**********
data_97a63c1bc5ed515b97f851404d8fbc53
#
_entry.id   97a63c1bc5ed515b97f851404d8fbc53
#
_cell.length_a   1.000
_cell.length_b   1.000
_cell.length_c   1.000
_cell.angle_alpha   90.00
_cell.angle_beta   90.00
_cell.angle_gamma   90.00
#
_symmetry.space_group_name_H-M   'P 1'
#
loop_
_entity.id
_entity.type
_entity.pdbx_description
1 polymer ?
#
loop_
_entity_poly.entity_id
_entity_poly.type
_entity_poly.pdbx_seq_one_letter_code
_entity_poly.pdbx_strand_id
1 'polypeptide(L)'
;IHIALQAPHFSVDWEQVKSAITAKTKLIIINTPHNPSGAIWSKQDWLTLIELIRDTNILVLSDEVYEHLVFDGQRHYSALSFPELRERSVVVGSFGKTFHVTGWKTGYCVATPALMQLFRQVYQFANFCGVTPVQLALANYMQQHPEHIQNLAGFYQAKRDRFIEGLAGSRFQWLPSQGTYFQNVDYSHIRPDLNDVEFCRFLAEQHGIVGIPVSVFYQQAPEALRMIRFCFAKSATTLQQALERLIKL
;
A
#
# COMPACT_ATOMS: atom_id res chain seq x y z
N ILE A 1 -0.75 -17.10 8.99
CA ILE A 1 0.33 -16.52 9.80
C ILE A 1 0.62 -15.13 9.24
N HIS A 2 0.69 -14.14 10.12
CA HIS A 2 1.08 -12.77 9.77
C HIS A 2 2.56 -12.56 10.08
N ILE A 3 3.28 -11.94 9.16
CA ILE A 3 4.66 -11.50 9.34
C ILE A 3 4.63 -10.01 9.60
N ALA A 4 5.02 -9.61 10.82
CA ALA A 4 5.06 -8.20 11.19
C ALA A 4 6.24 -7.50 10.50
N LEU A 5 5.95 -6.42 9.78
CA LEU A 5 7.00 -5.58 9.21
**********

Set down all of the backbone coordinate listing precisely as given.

data_97a63c1bc5ed515b97f851404d8fbc53
#
_entry.id   97a63c1bc5ed515b97f851404d8fbc53
#
_cell.length_a   1.000
_cell.length_b   1.000
_cell.length_c   1.000
_cell.angle_alpha   90.00
_cell.angle_beta   90.00
_cell.angle_gamma   90.00
#
_symmetry.space_group_name_H-M   'P 1'
#
loop_
_entity.id
_entity.type
_entity.pdbx_description
1 polymer ?
#
loop_
_entity_poly.entity_id
_entity_poly.type
_entity_poly.pdbx_seq_one_letter_code
_entity_poly.pdbx_strand_id
1 'polypeptide(L)'
;IHIALQAPHFSVDWEQVKSAITAKTKLIIINTPHNPSGAIWSKQDWLTLIELIRDTNILVLSDEVYEHLVFDGQRHYSALSFPELRERSVVVGSFGKTFHVTGWKTGYCVATPALMQLFRQVYQFANFCGVTPVQLALANYMQQHPEHIQNLAGFYQAKRDRFIEGLAGSRFQWLPSQGTYFQNVDYSHIRPDLNDVEFCRFLAEQHGIVGIPVSVFYQQAPEALRMIRFCFAKSATTLQQALERLIKL
;
A
#
# COMPACT_ATOMS: atom_id res chain seq x y z
N ILE A 1 -0.75 -17.10 8.99
CA ILE A 1 0.33 -16.52 9.80
C ILE A 1 0.62 -15.13 9.24
N HIS A 2 0.69 -14.14 10.12
CA HIS A 2 1.08 -12.77 9.77
C HIS A 2 2.56 -12.56 10.08
N ILE A 3 3.28 -11.94 9.16
CA ILE A 3 4.66 -11.50 9.34
C ILE A 3 4.63 -10.01 9.60
N ALA A 4 5.02 -9.61 10.82
CA ALA A 4 5.06 -8.20 11.19
C ALA A 4 6.24 -7.50 10.50
N LEU A 5 5.95 -6.42 9.78
CA LEU A 5 7.00 -5.58 9.21